After reports of Microsoft purchasing Minecraft developer Mojang for $2.5 billion came true, we now know why. Minecraft creator Markus 'Notch' Persson will be leaving Mojang, and elected to sell the studio for the sake of "his sanity."

Persson announced the news on his personal blog. He says that it was never his intention to make a hit game, a game that many have compared to be this generation's Lego.

"I don't see myself as a real game developer," Persson writes on his blog. "I make games because it's fun, and because I love games and I love to program, but I don't make games with the intention of them becoming huge hits, and I don't try to change the world. Minecraft certainly became a huge hit, and people are telling me it's changed games. I never meant for it to do either."

As a result, Persson stepped away from active Minecraft development more than two years ago, all the while Minecraft continued to grow into a worldwide phenomenon available on nearly every platform. Even after stepping away from active Minecraft development, Persson in his post says he couldn't escape his status as a symbol.

"I was at home with a bad cold a couple of weeks ago when the Internet exploded with hate against me over some kind of EULA situation that I had nothing to do with. I was confused," he writes. "I didn't understand."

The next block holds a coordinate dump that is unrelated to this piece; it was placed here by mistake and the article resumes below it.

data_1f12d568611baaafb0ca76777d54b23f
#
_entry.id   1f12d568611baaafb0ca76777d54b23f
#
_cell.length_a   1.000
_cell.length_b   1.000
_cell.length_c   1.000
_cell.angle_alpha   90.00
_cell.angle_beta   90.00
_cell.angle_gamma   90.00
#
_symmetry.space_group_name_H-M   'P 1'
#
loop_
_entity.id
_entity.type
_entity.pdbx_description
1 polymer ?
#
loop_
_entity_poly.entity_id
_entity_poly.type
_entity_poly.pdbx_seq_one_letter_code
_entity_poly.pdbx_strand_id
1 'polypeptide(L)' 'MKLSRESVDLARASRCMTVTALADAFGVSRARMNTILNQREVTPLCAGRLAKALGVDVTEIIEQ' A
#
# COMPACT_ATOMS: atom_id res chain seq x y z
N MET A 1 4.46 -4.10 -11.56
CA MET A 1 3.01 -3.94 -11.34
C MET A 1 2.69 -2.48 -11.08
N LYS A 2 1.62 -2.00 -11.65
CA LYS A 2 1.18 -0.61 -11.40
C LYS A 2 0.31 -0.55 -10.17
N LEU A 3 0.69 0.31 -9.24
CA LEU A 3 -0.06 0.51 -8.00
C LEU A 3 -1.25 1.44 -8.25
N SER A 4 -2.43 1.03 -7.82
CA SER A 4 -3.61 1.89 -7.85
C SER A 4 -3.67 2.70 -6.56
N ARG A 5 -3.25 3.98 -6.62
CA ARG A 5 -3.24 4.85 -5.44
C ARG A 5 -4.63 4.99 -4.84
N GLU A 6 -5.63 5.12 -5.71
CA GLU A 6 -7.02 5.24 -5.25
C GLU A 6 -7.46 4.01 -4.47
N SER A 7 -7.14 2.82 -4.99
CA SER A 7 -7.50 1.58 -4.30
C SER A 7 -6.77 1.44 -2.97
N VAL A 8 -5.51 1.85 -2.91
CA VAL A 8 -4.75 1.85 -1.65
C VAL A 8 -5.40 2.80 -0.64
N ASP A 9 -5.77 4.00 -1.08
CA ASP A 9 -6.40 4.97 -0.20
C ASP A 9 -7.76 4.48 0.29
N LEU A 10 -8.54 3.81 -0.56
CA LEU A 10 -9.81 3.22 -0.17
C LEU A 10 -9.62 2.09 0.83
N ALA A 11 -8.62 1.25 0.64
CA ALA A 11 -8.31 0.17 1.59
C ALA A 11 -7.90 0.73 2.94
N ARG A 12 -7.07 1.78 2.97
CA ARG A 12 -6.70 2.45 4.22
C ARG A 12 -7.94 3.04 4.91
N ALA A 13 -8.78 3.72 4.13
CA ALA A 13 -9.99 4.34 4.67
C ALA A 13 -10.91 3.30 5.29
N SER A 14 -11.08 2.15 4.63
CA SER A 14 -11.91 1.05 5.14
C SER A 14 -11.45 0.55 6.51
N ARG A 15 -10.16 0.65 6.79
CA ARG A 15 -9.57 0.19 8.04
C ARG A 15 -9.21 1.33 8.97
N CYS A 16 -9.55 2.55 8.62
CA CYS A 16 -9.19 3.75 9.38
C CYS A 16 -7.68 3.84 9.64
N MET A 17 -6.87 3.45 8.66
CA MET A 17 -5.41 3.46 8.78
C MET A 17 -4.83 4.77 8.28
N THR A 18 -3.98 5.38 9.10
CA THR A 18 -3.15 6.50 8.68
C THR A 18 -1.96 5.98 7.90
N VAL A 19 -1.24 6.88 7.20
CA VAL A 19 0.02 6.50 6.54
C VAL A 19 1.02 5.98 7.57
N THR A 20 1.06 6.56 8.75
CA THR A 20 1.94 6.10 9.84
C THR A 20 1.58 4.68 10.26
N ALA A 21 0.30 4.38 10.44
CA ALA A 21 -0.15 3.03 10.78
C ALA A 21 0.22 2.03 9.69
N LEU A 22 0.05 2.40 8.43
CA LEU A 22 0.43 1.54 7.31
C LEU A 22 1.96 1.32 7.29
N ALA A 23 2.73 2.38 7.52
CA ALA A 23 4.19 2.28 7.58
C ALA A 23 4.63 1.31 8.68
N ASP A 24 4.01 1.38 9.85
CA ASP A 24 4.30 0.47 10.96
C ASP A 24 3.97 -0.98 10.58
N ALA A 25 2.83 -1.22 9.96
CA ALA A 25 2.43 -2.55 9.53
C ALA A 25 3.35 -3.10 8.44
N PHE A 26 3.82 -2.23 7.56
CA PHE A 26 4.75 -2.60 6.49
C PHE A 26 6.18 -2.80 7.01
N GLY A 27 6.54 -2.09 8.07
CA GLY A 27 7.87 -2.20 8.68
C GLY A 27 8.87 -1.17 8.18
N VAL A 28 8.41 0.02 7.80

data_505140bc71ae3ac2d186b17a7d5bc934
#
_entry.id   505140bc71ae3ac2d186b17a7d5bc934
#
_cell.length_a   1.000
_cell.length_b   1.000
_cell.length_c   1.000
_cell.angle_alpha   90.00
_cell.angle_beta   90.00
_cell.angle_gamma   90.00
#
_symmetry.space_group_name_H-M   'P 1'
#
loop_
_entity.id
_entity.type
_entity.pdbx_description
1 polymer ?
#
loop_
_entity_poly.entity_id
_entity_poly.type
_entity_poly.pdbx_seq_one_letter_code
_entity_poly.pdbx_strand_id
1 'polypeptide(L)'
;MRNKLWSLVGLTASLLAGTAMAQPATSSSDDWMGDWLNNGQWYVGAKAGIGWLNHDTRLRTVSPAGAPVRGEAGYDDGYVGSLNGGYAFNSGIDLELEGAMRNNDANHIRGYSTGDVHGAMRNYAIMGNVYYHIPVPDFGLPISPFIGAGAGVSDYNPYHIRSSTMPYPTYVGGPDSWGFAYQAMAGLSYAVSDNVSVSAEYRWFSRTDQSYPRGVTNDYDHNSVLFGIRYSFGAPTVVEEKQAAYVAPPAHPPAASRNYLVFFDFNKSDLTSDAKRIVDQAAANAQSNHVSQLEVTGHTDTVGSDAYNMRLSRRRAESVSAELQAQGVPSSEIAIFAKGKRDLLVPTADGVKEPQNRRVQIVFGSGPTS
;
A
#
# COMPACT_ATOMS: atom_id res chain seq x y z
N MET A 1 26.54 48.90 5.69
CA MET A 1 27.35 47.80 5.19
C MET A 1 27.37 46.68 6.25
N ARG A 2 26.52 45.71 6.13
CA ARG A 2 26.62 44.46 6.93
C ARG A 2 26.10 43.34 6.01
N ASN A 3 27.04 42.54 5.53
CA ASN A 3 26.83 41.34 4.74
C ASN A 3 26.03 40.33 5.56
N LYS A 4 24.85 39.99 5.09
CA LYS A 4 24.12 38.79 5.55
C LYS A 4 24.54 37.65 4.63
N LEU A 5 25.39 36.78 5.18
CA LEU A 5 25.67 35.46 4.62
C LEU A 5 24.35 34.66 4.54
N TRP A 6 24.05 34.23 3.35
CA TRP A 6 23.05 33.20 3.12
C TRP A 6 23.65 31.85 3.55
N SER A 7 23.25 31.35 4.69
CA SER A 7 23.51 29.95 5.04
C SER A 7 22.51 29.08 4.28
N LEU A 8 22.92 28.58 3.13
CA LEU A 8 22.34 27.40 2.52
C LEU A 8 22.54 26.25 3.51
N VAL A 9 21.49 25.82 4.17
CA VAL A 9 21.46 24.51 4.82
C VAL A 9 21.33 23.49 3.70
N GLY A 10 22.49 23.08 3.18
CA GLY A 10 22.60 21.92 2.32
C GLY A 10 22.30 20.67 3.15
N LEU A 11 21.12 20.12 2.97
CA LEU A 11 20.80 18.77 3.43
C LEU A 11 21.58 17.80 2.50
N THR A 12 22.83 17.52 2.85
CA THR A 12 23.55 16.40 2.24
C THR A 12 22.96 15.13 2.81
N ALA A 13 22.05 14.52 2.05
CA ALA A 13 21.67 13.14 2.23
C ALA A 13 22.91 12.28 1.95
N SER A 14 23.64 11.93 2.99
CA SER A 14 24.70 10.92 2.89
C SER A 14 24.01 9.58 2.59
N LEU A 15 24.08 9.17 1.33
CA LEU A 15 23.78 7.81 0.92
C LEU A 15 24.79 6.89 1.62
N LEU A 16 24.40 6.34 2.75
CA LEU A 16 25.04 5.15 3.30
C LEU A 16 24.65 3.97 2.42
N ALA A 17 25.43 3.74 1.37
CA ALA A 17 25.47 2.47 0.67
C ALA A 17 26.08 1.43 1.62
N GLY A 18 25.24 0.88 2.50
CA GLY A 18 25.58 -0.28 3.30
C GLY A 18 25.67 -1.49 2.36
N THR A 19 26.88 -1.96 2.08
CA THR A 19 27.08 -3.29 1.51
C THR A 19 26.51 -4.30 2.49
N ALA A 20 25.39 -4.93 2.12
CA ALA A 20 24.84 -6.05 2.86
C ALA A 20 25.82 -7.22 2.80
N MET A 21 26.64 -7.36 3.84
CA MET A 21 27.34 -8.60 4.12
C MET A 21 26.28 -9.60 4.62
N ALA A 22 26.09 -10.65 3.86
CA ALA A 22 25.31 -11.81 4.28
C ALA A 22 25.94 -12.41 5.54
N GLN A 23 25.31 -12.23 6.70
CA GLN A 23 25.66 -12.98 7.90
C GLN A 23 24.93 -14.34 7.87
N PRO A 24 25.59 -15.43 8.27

He continues by saying he doesn't want to be responsible for Minecraft and the millions of fans it has created.

"I've become a symbol," he writes. "I don't want to be a symbol, responsible for something huge that I don't understand, that I don't want to work on, that keeps coming back to me. I'm not an entrepreneur. I'm not a CEO. I'm a nerdy computer programmer who likes to have opinions on Twitter."

Persson says as soon as the Microsoft deal goes through he will be leaving Mojang to work on small "web experiments."

"If I ever accidentally make something that seems to gain traction, I'll probably abandon it immediately," he writes.

He concludes his post by telling all his fans he loves them, but that there are simply too many of them. It's because of that, and not because of money, that he made his decision to sell and then leave Mojang.

"It's not about the money," he writes. "It's about my sanity." That is likely true, but $2.5 billion certainly helped push him in that direction.

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